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Clever Clover

Beans -- the magic legumes -- the more you sow, the more healthy your blooms.

If the soil in your vegetable garden is tired and lifeless, start growing a little get-up-and-go! Boost the soil with nitrogen, and the most economical and productive way is by planting cover crops. When the veggies are done and the summer is over, plant beans, peas and clovers.

"For the home gardener, cover crops can be really useful in adding nitrogen to the soil," says cooperative extension advisor Chuck Ingels. "You can add almost enough nitrogen to meet the needs of the following crop in the summer."

Cover crops also improve soil structure, prevent erosion, attract beneficial insects, improve crop yield, reduce nutrient leeching and keep weeds in check. And in the case of bell beans, field peas and vetch mixture, cover crops can take nitrogen from the air and convert it so it can be used by plants.

"Bacteria on the roots of the legume take nitrogen gas from the atmosphere and fix it onto the plant; the nitrogen is then available to the plant," says Ingels.

Clover is a great cover crop that tolerates many extreme conditions, but make sure it's an annual because perennial clover is extremely invasive and will compete for nutrients in the soil.

If you want to increase the soil's organic matter, grasses and cereals add lots of biomass. Biomass is the amount of living matter in a given area. They germinate quickly and have fibrous root systems for excellent erosion control. "Grasses don't fix nitrogen," says Ingels, " but they help build the soil tilth, the organic matter content in the soil."

Cover crops are started from seed in the garden as soon as the annual plants come out. Ingels wants to replenish the nitrogen so he chooses a blend of legumes. "The atmosphere has about 78 percent nitrogen, and most plants can't use that nitrogen. Legumes can because they have bacteria on their roots which fix the nitrogen, but in order to get the bacteria there, we have to inoculate the seeds."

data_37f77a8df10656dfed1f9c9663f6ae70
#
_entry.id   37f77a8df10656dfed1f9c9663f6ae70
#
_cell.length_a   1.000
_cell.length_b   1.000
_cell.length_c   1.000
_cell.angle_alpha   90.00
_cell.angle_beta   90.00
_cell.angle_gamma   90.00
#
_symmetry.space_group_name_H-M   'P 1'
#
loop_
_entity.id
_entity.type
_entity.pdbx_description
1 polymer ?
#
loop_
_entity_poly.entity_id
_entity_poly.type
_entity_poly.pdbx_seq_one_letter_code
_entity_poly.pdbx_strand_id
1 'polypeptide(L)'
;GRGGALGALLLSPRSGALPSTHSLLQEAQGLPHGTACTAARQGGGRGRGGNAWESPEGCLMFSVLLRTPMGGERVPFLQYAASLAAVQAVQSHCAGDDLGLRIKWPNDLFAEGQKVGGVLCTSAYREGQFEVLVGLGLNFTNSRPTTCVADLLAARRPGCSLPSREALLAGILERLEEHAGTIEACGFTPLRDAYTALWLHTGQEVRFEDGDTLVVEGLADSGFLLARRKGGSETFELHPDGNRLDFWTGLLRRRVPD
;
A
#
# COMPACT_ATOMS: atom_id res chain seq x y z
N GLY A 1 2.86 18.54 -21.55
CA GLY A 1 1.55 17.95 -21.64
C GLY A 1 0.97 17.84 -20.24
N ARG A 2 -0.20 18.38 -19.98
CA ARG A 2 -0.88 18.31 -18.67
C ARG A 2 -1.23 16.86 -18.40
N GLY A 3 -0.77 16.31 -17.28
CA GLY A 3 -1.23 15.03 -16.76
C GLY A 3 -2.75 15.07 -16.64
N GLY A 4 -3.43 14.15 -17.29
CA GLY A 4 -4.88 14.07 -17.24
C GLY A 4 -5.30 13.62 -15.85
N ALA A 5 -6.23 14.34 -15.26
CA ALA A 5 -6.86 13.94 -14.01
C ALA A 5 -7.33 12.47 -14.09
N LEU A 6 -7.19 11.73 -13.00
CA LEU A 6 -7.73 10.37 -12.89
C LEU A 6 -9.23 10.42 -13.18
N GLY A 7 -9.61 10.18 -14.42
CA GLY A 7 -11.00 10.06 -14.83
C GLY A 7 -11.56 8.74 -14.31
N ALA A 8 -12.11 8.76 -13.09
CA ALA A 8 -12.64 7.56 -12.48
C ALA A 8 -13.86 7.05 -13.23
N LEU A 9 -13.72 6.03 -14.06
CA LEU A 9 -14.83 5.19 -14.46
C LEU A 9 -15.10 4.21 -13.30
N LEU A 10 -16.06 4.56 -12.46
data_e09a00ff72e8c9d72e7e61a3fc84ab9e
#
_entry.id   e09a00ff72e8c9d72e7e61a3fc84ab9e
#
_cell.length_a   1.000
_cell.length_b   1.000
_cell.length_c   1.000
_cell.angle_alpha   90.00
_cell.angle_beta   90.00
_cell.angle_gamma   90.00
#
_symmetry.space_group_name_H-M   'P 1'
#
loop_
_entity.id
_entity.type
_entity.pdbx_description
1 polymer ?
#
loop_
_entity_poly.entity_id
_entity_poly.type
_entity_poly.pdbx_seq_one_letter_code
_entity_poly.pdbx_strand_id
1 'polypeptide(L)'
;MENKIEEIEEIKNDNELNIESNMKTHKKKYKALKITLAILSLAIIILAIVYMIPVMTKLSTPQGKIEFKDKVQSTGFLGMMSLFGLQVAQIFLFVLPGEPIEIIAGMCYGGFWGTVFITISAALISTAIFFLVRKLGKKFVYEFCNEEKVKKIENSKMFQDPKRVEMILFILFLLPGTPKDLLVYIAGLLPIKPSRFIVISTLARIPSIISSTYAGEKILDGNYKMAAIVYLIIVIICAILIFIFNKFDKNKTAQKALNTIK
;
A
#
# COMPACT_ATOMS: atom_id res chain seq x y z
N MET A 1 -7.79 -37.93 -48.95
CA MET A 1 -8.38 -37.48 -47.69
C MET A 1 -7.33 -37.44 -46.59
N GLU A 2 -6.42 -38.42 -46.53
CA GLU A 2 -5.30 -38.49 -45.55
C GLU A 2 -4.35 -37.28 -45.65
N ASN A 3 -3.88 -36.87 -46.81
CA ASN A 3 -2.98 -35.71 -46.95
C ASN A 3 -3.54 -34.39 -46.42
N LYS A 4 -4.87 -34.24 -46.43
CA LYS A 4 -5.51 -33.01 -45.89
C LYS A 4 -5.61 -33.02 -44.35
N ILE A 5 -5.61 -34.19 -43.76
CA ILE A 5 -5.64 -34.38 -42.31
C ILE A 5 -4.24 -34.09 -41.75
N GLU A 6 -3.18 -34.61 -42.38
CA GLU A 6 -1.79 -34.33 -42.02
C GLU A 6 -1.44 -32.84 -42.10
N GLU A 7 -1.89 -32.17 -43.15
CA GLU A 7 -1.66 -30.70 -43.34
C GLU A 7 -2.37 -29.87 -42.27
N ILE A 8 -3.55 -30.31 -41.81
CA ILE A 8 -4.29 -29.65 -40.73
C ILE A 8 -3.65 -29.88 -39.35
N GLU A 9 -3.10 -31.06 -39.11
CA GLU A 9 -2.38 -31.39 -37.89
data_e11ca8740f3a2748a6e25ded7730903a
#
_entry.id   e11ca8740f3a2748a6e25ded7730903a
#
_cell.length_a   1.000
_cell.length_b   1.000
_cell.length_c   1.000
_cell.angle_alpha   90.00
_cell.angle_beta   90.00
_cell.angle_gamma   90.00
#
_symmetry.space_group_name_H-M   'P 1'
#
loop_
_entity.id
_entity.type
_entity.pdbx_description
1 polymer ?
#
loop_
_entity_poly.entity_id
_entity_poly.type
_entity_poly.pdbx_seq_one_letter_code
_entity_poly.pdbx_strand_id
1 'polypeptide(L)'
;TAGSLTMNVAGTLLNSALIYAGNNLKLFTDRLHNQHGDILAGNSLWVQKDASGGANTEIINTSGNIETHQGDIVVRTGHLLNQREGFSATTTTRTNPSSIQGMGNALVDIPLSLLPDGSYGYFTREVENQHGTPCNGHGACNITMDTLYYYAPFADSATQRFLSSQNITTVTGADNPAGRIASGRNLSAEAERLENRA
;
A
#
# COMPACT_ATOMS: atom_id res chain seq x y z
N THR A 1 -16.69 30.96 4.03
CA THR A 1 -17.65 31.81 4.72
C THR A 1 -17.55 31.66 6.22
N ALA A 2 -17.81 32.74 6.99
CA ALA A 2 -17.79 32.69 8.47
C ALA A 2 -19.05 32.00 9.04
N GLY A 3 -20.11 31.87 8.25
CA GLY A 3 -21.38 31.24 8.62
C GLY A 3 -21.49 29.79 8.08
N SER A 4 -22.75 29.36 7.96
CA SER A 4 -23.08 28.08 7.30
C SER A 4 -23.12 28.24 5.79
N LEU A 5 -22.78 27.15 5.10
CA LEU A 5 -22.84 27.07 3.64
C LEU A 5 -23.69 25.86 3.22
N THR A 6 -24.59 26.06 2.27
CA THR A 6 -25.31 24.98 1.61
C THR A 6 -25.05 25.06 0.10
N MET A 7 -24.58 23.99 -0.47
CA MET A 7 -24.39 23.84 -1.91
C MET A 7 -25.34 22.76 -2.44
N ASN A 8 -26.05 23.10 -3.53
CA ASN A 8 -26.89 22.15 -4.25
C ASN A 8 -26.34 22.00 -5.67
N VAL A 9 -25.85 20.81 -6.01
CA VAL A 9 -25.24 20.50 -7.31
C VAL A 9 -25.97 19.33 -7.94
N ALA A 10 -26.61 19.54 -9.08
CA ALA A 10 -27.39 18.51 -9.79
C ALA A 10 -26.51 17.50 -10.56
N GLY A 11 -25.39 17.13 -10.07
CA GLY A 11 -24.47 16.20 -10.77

An inoculant is a mixture of bacteria and peat moss. To help the inoculant stick to the seeds, mix nine parts hot water to one part corn syrup. When the mixture cools, add just enough to get the seeds wet. Then add the inoculant and mix it up.

  • Prepare the planting area by loosening and smoothing the top six inches of soil.

  • You can broadcast the seeds, but Ingels prefers creating neater, more manageable rows.

  • Rake just enough soil over the top of the seeds to cover.

  • A thorough watering is important because the seeds need moisture to germinate and grow. Ingels suggests watering down to at least the depth of the seeds. Add a thin layer of mulch to keep the seeds cool.

  • The white nodules on these legume roots indicate bacteria is fixed on the roots and they're taking nitrogen from the atmosphere into the plant.

    The crop will continue to grow through the winter and spring, and then right before flowering, till it into the soil. Don't worry if grasses have come up with the cover crop. They'll just add more biomass to the soil. Weeds are okay, too. But you don't want them to go to seed or the weeds will become the next cover crop. (If in doubt, pull them out.)

    After the legumes are tilled in, wait two to three weeks for the crop to break down into the soil. Grasses usually take even longer to decompose. Don't plant your spring crop before the green manure has completely disappeared because there still is a lot of organism activity below ground that can damage young crops.

    Planting a cover crop can be a safer, more effective way to add nitrogen to the soil than by using fertilizers. "Too much nitrogen can result in too much growth the following year," says James. "So what you want is a balance of nutrients, and a good way to achieve that is by planting legumes as well as grasses in your green manure mixture."

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